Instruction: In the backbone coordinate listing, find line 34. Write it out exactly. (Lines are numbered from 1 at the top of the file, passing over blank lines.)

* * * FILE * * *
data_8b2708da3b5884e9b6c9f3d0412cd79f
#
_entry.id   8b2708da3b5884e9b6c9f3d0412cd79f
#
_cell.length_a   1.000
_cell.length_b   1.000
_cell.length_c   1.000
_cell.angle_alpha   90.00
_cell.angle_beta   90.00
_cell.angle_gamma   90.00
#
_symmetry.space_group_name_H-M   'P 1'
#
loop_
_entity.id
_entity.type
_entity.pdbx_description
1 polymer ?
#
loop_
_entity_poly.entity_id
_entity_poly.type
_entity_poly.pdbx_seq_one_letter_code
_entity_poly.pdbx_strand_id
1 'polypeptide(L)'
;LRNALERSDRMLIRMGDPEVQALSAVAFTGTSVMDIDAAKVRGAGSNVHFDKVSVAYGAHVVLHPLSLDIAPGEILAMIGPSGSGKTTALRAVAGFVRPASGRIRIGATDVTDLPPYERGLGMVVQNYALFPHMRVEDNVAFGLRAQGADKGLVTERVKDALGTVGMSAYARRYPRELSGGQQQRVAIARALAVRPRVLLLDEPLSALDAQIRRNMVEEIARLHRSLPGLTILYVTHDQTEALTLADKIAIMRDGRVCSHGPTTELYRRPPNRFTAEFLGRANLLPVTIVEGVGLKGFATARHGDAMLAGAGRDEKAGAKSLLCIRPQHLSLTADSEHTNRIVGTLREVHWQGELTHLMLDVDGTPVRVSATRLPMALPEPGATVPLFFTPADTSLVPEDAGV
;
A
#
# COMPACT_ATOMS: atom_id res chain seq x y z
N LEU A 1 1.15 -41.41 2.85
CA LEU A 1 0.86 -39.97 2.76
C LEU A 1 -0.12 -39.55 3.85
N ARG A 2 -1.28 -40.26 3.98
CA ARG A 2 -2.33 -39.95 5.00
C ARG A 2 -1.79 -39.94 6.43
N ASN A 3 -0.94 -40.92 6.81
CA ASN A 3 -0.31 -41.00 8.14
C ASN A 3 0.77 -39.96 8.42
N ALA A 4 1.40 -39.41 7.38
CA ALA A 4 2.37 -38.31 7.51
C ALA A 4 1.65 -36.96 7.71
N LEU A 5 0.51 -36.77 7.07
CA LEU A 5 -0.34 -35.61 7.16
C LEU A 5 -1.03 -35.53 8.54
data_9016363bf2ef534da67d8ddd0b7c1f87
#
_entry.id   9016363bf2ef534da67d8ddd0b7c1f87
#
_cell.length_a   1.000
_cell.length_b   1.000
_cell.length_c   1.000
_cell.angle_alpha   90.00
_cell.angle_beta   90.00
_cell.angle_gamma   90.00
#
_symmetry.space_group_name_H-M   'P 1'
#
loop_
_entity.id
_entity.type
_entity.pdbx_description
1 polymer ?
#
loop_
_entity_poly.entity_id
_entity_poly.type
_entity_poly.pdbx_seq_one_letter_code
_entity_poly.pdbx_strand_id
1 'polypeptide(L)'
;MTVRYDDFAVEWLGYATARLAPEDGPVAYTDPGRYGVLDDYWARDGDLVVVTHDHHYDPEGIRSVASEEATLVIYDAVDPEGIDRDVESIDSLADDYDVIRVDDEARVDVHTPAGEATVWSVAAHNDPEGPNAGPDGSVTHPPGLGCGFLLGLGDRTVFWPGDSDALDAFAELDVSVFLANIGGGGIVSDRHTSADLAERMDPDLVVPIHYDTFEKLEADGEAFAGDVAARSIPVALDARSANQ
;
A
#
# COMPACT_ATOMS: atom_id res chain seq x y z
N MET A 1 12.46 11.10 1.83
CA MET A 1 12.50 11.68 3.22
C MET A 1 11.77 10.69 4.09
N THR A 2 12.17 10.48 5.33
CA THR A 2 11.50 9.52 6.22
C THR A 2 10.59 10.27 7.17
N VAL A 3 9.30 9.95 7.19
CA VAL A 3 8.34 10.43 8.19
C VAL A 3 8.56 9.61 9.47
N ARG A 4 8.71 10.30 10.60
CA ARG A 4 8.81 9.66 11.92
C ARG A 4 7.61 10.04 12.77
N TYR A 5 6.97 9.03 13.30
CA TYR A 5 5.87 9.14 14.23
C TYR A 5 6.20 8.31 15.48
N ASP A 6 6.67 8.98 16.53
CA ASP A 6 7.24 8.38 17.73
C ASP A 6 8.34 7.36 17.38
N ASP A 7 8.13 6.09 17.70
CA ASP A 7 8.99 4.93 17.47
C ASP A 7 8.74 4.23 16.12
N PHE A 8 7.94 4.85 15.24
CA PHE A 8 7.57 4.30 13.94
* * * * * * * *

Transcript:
N ARG A 2 -1.28 -40.26 3.98